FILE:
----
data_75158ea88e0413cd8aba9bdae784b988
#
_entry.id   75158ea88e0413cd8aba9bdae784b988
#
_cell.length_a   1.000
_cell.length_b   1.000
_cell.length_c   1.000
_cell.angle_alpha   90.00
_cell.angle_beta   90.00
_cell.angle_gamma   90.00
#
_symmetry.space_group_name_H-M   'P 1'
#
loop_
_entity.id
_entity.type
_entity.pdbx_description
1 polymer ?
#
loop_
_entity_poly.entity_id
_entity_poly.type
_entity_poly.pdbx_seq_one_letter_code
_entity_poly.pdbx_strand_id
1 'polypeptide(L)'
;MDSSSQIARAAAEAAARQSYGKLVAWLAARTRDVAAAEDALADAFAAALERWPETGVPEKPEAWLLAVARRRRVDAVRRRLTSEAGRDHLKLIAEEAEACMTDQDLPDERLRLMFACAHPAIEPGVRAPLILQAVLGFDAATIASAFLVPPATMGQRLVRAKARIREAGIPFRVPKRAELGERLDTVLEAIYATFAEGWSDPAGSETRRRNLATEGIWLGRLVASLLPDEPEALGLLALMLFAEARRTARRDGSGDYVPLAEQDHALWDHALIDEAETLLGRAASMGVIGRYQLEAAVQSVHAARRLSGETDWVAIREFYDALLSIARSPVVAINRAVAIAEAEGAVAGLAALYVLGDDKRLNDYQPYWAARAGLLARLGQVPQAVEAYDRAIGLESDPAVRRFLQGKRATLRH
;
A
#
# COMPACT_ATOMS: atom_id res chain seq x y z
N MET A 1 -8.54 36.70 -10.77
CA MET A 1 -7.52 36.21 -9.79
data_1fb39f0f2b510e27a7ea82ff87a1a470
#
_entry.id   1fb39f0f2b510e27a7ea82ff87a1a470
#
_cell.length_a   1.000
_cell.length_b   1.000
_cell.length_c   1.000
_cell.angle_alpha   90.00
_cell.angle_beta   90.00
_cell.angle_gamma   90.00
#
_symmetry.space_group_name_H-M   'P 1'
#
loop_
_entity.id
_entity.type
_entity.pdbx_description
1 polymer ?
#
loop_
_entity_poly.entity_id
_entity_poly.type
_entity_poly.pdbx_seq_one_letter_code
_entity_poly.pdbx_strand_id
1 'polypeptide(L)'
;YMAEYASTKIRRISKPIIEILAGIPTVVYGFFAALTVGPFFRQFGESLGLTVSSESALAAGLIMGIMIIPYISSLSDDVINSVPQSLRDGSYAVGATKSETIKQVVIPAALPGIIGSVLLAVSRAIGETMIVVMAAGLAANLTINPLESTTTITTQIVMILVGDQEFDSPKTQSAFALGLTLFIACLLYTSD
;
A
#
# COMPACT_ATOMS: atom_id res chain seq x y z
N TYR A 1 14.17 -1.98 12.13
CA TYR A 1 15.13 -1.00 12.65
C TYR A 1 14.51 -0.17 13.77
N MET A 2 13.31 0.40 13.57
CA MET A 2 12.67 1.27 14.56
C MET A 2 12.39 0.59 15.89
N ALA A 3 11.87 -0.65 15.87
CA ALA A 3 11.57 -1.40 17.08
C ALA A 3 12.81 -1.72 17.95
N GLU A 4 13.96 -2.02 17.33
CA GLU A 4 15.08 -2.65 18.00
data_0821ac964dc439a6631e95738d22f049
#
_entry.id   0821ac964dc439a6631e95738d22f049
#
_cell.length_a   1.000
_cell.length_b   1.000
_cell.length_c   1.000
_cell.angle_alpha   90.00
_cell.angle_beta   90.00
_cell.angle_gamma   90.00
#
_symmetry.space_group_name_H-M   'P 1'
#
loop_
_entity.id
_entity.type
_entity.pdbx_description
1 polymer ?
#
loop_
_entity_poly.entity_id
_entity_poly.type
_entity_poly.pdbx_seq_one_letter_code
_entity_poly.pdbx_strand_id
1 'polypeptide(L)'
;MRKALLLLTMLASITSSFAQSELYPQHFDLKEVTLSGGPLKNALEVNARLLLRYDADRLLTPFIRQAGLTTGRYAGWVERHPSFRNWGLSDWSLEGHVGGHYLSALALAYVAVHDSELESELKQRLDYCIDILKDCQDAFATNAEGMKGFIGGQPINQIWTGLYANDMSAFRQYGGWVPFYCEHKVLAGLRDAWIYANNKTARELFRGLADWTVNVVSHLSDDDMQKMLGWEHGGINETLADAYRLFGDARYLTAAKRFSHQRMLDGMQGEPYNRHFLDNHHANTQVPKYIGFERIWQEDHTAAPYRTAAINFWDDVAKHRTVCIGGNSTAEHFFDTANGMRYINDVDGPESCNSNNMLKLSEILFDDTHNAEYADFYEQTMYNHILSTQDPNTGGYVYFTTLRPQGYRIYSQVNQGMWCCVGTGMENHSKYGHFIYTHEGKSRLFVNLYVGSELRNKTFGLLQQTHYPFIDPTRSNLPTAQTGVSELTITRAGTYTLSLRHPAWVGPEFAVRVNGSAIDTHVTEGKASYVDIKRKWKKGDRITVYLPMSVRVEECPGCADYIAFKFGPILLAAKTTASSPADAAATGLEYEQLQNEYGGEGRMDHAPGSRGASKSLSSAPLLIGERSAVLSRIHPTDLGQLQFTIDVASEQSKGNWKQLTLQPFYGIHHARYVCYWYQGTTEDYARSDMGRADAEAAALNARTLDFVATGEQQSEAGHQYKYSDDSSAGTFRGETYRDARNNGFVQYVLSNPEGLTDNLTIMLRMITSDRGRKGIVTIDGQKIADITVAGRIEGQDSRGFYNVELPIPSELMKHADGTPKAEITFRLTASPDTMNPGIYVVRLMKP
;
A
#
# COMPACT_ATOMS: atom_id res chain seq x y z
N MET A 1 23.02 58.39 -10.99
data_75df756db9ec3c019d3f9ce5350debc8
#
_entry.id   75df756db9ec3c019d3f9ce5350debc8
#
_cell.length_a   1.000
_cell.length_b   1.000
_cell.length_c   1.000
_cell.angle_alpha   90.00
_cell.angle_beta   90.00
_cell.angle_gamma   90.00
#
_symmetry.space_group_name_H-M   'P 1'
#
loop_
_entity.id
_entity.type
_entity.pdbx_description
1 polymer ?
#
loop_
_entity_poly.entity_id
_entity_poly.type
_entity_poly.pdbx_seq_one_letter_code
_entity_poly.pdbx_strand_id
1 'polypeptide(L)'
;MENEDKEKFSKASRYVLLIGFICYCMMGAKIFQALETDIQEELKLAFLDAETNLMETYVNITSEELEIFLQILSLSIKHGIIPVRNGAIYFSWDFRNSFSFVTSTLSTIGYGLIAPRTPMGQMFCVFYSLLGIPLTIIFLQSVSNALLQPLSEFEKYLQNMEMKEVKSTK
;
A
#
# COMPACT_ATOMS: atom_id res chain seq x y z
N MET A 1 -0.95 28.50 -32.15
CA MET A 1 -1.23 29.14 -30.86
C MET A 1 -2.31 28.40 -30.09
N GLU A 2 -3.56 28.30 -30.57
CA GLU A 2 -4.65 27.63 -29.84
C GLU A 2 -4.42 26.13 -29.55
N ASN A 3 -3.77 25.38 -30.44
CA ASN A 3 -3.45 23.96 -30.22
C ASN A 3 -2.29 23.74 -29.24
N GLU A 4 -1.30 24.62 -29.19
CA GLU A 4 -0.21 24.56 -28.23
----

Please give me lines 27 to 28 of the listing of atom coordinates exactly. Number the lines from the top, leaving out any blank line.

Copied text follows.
;
A